Can bacterial infection by low virulent organisms be a plausible cause for symptomatic disc degeneration? A systematic review

Renata Ganko, Prashanth J. Rao, Kevin Phan, Ralph J. Mobbs*

*Corresponding author for this work

Research output: Contribution to journalReview articlepeer-review

61 Citations (Scopus)


Study Design. Systematic review and meta-analysis. Objective. To review and assess the current evidence from the literature on the potential association between disc infection with the development of symptomatic degenerative disc disease. Summary of Background Data. The potential relationship between disc infection- and disc degeneration-related symptoms remains controversial, with contradictory evidence available in the literature. Several studies have demonstrated the presence of infected extruded nucleus tissue from first-time disc herniations, implicating the role of disc microbial infection as a pathway for disc degeneration. In contrast, other studies reported very low prevalence of bacterial infection in samples from patients with sciatica, quoting contamination as the predominant source. To summarize the available evidence to date, a systematic review and meta-analysis was conducted. Methods. A comprehensive search from 6 electronic databases was performed for studies investigating the potential relationship between disc infection as a cause for degenerative disc disease and symptomatic neck/back pain or radiculopathy. Random-effects meta-analysis of proportions and odds ratio with 95% confidence intervals was used to pool the available evidence. Results. Nine relevant studies involving 602 patients with degenerative disc disease or pain were identified. From 6 studies supporting the role of infection in the pathophysiology of disc degeneration, the pooled infection prevalence was 45.2% (34.5%- 56.0%). Overall pooled prevalence in all studies was 36.2% (24.7%-47.7%). Proportion of disc infections was higher in patients with symptomatic disc disease than in patients without (37.4% vs. 5.9%; odds ratio, 6.1; 95% confidence intervals, 1.426-25.901). The majority of infections were due to Propionibacterium acnes in 59.6% (43.2%-76.1%). Conclusion. From the limited evidence available, the possibility that disc infection may be linked with disc degeneration should not be ruled out. There is a need to investigate this further through larger, adequately powered multi-institutional studies with contaminant arm to control for specimen contamination.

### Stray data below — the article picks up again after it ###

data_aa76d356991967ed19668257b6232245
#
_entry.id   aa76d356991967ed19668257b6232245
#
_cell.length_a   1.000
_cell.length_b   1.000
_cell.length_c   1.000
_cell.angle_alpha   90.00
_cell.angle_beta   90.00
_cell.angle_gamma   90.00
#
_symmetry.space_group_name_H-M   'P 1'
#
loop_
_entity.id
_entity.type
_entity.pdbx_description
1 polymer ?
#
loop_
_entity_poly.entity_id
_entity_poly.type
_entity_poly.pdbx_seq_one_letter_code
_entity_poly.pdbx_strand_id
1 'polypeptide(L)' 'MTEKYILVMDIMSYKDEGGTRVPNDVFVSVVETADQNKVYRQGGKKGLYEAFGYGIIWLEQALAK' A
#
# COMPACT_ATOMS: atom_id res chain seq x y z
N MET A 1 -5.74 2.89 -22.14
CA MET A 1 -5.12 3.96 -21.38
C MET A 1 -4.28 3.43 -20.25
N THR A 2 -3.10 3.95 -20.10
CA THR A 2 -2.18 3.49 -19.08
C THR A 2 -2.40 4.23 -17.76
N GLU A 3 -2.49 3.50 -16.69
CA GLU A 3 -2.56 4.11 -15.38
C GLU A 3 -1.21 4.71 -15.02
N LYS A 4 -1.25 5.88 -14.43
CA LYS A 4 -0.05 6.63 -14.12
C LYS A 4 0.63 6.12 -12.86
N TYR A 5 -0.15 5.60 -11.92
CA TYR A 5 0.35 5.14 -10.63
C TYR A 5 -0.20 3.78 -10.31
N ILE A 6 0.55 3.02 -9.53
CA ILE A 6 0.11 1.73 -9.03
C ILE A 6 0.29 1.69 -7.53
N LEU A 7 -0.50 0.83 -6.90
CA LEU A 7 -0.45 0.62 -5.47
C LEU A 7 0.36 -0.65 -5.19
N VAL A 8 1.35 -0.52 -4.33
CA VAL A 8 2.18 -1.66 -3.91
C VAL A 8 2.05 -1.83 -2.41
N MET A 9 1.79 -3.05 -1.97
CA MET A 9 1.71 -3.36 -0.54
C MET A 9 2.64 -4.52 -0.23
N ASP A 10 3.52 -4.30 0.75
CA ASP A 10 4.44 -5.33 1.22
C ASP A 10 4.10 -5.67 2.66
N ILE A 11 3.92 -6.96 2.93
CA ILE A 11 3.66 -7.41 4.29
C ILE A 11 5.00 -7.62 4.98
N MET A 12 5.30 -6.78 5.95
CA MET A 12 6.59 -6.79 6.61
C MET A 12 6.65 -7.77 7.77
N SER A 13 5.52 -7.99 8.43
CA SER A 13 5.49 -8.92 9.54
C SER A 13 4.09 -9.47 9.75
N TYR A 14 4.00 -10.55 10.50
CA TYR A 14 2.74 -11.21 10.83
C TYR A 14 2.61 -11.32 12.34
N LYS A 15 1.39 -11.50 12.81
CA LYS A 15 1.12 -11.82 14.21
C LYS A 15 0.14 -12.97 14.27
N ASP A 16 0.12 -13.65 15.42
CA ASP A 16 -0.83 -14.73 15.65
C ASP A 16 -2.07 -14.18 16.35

Original languageEnglish
Pages (from-to)E587-E592
Number of pages6
Issue number10
Publication statusPublished - 15 May 2015
Externally publishedYes


  • Bacterial infection
  • Disc degeneration
  • Disc infection
  • Meta-analysis
  • Radiculopathy
  • Sciatica
  • Spine
  • Systematic review


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